Dims: 0.6 x 0.3 x 0.2" (1.5 x 0.8 x 0.5 cm)
Wt: 1.0 g
Ratnapura, Sri Lanka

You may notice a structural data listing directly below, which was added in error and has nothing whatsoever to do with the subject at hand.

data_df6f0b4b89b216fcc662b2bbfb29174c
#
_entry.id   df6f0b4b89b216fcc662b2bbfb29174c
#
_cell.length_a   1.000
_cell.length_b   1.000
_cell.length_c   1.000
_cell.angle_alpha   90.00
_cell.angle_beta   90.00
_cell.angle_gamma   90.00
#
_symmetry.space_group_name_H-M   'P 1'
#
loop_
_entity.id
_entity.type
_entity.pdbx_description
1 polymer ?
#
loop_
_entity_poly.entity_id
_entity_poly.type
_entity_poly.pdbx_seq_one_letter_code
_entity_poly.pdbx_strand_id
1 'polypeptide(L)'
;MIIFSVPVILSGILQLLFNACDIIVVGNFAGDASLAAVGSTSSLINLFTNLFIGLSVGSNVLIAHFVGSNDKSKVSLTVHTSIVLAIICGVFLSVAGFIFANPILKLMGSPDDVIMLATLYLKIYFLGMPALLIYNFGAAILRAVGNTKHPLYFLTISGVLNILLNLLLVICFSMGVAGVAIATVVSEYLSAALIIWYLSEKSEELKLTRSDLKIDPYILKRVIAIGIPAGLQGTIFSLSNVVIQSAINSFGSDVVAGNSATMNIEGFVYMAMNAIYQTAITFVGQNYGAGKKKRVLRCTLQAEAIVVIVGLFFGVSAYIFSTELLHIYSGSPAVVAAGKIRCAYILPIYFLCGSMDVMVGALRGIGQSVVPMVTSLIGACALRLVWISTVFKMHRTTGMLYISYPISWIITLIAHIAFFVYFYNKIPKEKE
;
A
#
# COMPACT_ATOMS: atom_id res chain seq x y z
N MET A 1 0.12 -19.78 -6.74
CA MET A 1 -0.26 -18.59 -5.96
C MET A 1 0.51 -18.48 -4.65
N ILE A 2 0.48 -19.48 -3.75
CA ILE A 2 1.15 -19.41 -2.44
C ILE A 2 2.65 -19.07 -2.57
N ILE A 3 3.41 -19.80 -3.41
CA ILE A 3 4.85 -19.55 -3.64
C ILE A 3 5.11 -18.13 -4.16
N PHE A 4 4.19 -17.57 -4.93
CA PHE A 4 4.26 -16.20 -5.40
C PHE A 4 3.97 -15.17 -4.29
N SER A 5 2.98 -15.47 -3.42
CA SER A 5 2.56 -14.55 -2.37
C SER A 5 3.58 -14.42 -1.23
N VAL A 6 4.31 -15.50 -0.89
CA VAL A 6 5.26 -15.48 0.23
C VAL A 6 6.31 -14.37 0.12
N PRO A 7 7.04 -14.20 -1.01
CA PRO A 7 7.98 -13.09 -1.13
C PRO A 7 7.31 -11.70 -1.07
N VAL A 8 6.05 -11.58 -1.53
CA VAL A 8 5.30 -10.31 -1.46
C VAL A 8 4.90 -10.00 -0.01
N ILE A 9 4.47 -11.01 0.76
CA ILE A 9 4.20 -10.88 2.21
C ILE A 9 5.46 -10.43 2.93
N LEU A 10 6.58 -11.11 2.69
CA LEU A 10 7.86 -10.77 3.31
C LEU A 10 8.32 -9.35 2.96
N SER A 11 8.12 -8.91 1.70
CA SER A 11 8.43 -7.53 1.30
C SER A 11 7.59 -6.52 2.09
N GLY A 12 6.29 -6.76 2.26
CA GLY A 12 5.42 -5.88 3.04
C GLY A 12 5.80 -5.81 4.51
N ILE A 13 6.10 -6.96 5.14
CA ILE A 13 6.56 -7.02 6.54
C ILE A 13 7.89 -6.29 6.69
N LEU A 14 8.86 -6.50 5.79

Although this Sapphire crystal shows considerable damage and malformation, one of its traits makes it worthy of study. It is actually made up of two crystals that are heavily intergrown parallel to each other, which is likely mostly responsible for its lack of good form. It is still a definable hexagonal prism, however, and several of its edges are well defined and a few of its striated faces are flat and clean, possessing a pearly-to-vitreous luster. The crystal is transparent and moderately clear, containing several internal fractures and various inclusions. Its color is bizarre- each end of the crystal is colorless, with maybe a very pale blue tinge, but the center of the crystal shows a splash of ruby-red coloration. Apparently, the malformed Sapphire grew off of a ruby "seed crystal", enveloping it during its growth. This is the first specimen of this sort that I have seen- though one of our previous Sapphire specimens did have a noticeable change of color from blue to red, this variation is much more abrupt. Like most of our sapphire specimens, there is no host rock present.